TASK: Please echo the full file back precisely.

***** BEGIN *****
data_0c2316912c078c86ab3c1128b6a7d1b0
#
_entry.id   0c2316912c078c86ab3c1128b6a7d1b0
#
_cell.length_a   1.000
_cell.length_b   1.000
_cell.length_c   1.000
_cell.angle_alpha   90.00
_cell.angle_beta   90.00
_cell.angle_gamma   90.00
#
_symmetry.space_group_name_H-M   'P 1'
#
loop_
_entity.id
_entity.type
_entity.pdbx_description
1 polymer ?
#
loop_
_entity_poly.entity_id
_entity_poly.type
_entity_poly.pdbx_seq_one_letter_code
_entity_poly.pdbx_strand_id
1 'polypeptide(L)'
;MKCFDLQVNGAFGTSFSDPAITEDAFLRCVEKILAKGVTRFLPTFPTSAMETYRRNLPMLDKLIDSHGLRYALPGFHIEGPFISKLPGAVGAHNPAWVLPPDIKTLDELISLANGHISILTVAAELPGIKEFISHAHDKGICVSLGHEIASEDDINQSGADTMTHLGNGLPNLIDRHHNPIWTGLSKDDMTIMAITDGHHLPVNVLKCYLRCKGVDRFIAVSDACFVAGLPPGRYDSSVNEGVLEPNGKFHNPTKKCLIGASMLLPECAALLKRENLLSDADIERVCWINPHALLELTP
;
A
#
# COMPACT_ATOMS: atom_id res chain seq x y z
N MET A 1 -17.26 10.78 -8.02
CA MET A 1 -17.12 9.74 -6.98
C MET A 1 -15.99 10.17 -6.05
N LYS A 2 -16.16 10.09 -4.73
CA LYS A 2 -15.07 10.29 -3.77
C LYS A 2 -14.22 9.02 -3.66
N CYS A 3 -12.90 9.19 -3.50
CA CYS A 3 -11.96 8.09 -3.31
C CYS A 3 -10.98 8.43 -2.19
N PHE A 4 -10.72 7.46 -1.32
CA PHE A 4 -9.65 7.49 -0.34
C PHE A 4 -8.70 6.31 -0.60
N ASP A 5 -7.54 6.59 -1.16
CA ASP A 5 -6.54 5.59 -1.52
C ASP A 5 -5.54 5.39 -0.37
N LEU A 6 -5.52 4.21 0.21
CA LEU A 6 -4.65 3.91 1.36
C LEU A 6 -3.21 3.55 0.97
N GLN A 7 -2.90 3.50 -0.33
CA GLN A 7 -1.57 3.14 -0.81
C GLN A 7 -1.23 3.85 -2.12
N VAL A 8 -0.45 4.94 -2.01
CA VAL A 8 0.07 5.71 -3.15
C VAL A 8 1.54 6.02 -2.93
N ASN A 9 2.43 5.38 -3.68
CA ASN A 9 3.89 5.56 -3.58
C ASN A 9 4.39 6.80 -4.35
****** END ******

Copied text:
data_0c2316912c078c86ab3c1128b6a7d1b0
#
_entry.id   0c2316912c078c86ab3c1128b6a7d1b0
#
_cell.length_a   1.000
_cell.length_b   1.000
_cell.length_c   1.000
_cell.angle_alpha   90.00
_cell.angle_beta   90.00
_cell.angle_gamma   90.00
#
_symmetry.space_group_name_H-M   'P 1'
#
loop_
_entity.id
_entity.type
_entity.pdbx_description
1 polymer ?
#
loop_
_entity_poly.entity_id
_entity_poly.type
_entity_poly.pdbx_seq_one_letter_code
_entity_poly.pdbx_strand_id
1 'polypeptide(L)'
;MKCFDLQVNGAFGTSFSDPAITEDAFLRCVEKILAKGVTRFLPTFPTSAMETYRRNLPMLDKLIDSHGLRYALPGFHIEGPFISKLPGAVGAHNPAWVLPPDIKTLDELISLANGHISILTVAAELPGIKEFISHAHDKGICVSLGHEIASEDDINQSGADTMTHLGNGLPNLIDRHHNPIWTGLSKDDMTIMAITDGHHLPVNVLKCYLRCKGVDRFIAVSDACFVAGLPPGRYDSSVNEGVLEPNGKFHNPTKKCLIGASMLLPECAALLKRENLLSDADIERVCWINPHALLELTP
;
A
#
# COMPACT_ATOMS: atom_id res chain seq x y z
N MET A 1 -17.26 10.78 -8.02
CA MET A 1 -17.12 9.74 -6.98
C MET A 1 -15.99 10.17 -6.05
N LYS A 2 -16.16 10.09 -4.73
CA LYS A 2 -15.07 10.29 -3.77
C LYS A 2 -14.22 9.02 -3.66
N CYS A 3 -12.90 9.19 -3.50
CA CYS A 3 -11.96 8.09 -3.31
C CYS A 3 -10.98 8.43 -2.19
N PHE A 4 -10.72 7.46 -1.32
CA PHE A 4 -9.65 7.49 -0.34
C PHE A 4 -8.70 6.31 -0.60
N ASP A 5 -7.54 6.59 -1.16
CA ASP A 5 -6.54 5.59 -1.52
C ASP A 5 -5.54 5.39 -0.37
N LEU A 6 -5.52 4.21 0.21
CA LEU A 6 -4.65 3.91 1.36
C LEU A 6 -3.21 3.55 0.97
N GLN A 7 -2.90 3.50 -0.33
CA GLN A 7 -1.57 3.14 -0.81
C GLN A 7 -1.23 3.85 -2.12
N VAL A 8 -0.45 4.94 -2.01
CA VAL A 8 0.07 5.71 -3.15
C VAL A 8 1.54 6.02 -2.93
N ASN A 9 2.43 5.38 -3.68
CA ASN A 9 3.89 5.56 -3.58
C ASN A 9 4.39 6.80 -4.35